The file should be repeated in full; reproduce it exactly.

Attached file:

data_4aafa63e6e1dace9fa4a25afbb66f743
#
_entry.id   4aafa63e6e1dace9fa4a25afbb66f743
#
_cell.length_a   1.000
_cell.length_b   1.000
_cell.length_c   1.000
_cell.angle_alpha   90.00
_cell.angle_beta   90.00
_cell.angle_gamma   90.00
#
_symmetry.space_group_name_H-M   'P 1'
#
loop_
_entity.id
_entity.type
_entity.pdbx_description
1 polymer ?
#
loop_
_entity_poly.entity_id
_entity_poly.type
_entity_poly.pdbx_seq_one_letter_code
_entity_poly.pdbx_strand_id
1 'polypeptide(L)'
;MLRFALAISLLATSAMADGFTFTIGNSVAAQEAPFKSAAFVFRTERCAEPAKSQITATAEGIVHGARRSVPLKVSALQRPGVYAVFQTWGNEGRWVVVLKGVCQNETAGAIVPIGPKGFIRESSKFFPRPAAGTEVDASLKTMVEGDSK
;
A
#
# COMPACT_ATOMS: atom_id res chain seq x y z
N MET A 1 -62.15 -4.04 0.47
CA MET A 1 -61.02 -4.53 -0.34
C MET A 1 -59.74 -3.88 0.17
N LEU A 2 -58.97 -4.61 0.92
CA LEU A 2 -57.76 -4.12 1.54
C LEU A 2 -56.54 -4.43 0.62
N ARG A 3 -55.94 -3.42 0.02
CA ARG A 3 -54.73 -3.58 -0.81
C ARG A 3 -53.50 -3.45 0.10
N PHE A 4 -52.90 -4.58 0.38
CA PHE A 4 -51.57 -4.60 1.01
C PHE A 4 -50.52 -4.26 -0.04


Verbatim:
data_4aafa63e6e1dace9fa4a25afbb66f743
#
_entry.id   4aafa63e6e1dace9fa4a25afbb66f743
#
_cell.length_a   1.000
_cell.length_b   1.000
_cell.length_c   1.000
_cell.angle_alpha   90.00
_cell.angle_beta   90.00
_cell.angle_gamma   90.00
#
_symmetry.space_group_name_H-M   'P 1'
#
loop_
_entity.id
_entity.type
_entity.pdbx_description
1 polymer ?
#
loop_
_entity_poly.entity_id
_entity_poly.type
_entity_poly.pdbx_seq_one_letter_code
_entity_poly.pdbx_strand_id
1 'polypeptide(L)'
;MLRFALAISLLATSAMADGFTFTIGNSVAAQEAPFKSAAFVFRTERCAEPAKSQITATAEGIVHGARRSVPLKVSALQRPGVYAVFQTWGNEGRWVVVLKGVCQNETAGAIVPIGPKGFIRESSKFFPRPAAGTEVDASLKTMVEGDSK
;
A
#
# COMPACT_ATOMS: atom_id res chain seq x y z
N MET A 1 -62.15 -4.04 0.47
CA MET A 1 -61.02 -4.53 -0.34
C MET A 1 -59.74 -3.88 0.17
N LEU A 2 -58.97 -4.61 0.92
CA LEU A 2 -57.76 -4.12 1.54
C LEU A 2 -56.54 -4.43 0.62
N ARG A 3 -55.94 -3.42 0.02
CA ARG A 3 -54.73 -3.58 -0.81
C ARG A 3 -53.50 -3.45 0.10
N PHE A 4 -52.90 -4.58 0.38
CA PHE A 4 -51.57 -4.60 1.01
C PHE A 4 -50.52 -4.26 -0.04